The preemptive immunity does have an expiry date: two years from the start of the Knesset that follows the Knesset that legislated the law, meaning two years after an election seats a new parliament. But, as a third measure, the next Knesset can extend the period of validity “indefinitely.”
Rothman, in his remarks preceding the preliminary reading vote, claimed that “we created a system that makes it very hard to achieve an override [of the court], basically two Knessets with over 61 MKs.”
In the past four years, Israel jogged from its 20th to its 25th Knesset, the result of five back-to-back elections.
Constraining judicial review
In addition to creating a mechanism for preemptive immunity, the bill creates a double-edged sword for judicial review. While it formally grants the Supreme Court the authority to review laws not protected by the notwithstanding clause, the bill severely constrains the court’s ability to wield its oversight.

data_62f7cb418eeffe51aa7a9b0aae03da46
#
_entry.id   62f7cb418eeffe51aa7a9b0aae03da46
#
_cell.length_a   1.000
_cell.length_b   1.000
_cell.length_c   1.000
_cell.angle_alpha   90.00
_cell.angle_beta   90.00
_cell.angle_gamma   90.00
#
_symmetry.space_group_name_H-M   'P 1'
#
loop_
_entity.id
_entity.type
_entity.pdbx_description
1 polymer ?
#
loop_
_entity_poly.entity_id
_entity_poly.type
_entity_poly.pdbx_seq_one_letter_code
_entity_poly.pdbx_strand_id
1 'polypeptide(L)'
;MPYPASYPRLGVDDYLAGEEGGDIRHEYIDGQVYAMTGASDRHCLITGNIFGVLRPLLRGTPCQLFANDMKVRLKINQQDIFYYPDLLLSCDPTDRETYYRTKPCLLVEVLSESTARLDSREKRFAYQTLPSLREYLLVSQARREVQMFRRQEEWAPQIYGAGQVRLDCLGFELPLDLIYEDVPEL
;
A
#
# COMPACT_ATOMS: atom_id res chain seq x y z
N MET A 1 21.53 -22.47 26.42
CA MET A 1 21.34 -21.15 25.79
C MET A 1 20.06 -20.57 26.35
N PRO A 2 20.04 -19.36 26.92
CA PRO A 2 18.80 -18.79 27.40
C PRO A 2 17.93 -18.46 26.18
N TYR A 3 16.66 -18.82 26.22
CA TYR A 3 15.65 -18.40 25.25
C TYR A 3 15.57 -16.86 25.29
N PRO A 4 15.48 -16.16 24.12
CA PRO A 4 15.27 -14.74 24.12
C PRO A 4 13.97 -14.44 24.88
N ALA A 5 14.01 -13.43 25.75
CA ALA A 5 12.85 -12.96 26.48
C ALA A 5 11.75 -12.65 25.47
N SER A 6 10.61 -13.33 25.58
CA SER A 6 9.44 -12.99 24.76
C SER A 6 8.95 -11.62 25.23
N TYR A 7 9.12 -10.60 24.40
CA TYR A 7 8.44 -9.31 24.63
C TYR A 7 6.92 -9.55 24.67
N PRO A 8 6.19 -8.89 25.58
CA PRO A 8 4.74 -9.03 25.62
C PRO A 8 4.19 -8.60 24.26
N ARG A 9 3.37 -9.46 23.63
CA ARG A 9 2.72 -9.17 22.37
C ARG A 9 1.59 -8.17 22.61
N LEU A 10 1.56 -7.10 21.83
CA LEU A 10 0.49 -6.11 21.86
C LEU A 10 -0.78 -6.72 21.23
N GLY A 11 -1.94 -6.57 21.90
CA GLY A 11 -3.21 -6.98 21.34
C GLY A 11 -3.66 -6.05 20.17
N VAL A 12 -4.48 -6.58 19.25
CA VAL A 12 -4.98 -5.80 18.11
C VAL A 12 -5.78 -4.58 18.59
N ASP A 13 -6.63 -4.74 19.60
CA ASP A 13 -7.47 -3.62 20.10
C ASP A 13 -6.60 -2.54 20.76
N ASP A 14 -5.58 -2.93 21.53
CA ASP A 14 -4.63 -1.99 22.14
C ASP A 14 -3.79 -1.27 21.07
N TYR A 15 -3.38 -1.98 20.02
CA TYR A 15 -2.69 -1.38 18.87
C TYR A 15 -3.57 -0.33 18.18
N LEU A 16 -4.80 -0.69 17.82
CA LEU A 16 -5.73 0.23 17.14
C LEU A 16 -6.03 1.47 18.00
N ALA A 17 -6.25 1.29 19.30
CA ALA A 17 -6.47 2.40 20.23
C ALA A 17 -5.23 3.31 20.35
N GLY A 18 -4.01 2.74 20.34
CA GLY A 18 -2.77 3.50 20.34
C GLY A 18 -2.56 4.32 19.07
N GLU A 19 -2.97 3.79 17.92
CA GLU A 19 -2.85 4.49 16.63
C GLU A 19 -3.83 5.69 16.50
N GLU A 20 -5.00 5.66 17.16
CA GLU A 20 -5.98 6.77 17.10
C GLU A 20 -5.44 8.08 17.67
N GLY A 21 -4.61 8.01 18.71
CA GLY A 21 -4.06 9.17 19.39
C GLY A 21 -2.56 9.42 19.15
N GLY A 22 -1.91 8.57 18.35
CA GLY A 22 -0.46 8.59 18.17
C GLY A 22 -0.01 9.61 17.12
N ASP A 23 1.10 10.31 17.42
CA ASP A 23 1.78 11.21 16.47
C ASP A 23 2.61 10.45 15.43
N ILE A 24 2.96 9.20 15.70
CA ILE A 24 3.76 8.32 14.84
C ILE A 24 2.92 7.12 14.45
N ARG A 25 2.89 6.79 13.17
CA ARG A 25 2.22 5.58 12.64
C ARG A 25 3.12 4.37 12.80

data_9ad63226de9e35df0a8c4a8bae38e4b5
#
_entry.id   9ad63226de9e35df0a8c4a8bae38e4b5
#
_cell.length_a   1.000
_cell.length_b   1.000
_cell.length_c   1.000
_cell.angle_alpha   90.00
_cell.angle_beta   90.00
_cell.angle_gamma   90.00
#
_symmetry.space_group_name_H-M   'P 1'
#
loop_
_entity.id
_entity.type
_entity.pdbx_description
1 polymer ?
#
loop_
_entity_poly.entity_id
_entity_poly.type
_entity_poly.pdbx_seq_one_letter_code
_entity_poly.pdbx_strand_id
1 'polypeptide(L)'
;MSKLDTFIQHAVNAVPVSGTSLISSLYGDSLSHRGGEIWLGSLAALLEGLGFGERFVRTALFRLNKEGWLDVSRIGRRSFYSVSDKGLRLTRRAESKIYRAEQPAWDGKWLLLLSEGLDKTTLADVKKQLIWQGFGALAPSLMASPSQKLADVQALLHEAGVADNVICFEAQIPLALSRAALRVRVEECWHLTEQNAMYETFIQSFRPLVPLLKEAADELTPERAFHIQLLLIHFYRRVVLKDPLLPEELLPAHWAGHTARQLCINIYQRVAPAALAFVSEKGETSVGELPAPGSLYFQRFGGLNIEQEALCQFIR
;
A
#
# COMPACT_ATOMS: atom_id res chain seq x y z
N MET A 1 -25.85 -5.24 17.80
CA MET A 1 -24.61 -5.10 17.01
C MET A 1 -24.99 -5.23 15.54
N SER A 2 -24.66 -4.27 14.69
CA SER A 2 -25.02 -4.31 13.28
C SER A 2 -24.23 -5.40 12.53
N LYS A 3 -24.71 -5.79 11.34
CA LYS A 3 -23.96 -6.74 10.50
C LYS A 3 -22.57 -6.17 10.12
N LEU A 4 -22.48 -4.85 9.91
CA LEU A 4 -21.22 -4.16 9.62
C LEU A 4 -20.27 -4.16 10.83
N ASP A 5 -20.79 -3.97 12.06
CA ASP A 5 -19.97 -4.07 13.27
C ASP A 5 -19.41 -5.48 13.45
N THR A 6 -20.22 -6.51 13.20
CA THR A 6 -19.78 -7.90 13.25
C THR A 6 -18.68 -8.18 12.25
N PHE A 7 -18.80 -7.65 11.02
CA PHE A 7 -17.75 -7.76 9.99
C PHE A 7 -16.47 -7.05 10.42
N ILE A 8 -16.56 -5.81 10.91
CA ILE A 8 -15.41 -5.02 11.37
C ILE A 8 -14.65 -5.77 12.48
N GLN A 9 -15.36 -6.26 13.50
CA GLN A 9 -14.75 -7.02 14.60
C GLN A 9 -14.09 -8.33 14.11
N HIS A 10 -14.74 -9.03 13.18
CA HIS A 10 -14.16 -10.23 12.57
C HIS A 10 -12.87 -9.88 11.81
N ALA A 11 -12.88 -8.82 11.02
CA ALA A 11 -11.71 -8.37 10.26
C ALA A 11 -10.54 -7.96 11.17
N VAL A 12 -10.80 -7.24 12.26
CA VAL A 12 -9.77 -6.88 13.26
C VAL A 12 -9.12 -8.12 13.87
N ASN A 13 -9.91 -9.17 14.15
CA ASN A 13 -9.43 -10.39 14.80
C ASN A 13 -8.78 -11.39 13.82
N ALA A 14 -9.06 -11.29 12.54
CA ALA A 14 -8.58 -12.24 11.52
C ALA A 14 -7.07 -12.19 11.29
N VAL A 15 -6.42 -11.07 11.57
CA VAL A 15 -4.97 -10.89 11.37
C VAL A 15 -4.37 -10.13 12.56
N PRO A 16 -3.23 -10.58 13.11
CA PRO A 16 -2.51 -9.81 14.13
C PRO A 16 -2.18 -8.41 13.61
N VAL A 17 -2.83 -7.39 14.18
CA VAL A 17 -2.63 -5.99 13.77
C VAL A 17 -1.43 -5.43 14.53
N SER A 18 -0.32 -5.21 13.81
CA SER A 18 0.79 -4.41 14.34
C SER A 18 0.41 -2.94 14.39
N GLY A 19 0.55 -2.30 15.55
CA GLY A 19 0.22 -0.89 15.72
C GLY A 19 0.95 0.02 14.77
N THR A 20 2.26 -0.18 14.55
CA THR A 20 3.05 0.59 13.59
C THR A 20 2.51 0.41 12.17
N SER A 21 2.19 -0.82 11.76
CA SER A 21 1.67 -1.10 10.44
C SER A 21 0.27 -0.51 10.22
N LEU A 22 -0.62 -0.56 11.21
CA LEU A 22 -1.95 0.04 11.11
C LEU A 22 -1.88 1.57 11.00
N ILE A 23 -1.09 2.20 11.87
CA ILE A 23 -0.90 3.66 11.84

In order to strike down a law or a provision within it, the court must find that the reviewed law “clearly contradicts a Basic Law,” meaning that the court cannot read additional protections into Basic Laws. Such interpretations have established Israelis’ rights to equality and freedom of speech, and a host of other civil liberties not explicitly guaranteed by the Knesset.
Monday’s bill, if it clears two more votes to finalize, would further strip the court’s ability to review Basic Laws.
Most Basic Laws can pass with a simple majority of MKs present. Originally conceived of as the first chapters of a future Israeli constitution, they can touch on a range of subjects touching on matters core to the state’s functioning and values.